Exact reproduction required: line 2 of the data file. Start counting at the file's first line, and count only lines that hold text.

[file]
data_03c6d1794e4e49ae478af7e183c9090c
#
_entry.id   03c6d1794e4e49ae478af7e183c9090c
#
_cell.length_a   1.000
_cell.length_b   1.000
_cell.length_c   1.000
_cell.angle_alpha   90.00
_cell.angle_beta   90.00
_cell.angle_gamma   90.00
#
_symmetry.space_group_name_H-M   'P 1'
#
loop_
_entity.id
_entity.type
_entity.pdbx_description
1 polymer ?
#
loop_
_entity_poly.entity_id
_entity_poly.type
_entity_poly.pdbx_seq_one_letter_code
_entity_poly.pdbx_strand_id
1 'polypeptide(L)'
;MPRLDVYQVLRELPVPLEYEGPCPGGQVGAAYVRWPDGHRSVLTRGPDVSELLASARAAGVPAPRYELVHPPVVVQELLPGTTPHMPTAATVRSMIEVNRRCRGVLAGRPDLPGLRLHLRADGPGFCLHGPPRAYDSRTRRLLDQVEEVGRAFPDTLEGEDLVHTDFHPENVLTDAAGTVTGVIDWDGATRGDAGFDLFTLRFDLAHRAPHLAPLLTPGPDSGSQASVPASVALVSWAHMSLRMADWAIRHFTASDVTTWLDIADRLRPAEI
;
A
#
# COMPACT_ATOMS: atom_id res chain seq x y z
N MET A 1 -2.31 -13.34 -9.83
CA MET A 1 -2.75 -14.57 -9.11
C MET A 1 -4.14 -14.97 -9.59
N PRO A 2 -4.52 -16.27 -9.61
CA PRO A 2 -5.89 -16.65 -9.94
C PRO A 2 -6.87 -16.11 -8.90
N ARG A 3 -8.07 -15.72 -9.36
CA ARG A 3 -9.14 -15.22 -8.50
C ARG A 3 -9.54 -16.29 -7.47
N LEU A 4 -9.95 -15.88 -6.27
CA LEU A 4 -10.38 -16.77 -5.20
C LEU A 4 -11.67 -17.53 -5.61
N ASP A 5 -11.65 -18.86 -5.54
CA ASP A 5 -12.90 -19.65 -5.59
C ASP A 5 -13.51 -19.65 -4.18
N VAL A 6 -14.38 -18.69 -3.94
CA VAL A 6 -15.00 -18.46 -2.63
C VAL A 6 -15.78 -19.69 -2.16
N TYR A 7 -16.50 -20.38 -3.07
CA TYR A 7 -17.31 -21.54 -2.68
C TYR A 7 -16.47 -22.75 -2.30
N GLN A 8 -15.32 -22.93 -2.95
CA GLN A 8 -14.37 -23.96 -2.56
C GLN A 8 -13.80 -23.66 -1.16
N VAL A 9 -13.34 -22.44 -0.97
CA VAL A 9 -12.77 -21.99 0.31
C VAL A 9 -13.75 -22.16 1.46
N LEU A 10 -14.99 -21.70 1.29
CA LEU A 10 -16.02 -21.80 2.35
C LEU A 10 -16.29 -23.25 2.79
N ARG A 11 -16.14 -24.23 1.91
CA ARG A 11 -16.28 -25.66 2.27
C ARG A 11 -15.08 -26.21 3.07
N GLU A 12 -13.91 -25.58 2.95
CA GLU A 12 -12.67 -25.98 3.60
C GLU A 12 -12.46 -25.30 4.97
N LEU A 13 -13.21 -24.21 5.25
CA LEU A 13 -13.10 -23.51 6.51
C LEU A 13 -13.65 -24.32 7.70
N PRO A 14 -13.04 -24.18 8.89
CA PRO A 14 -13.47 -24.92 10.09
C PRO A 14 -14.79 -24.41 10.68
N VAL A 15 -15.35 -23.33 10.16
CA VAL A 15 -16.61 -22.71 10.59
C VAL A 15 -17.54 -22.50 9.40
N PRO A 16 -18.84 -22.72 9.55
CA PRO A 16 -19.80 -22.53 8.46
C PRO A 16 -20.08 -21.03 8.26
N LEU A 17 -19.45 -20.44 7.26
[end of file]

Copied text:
#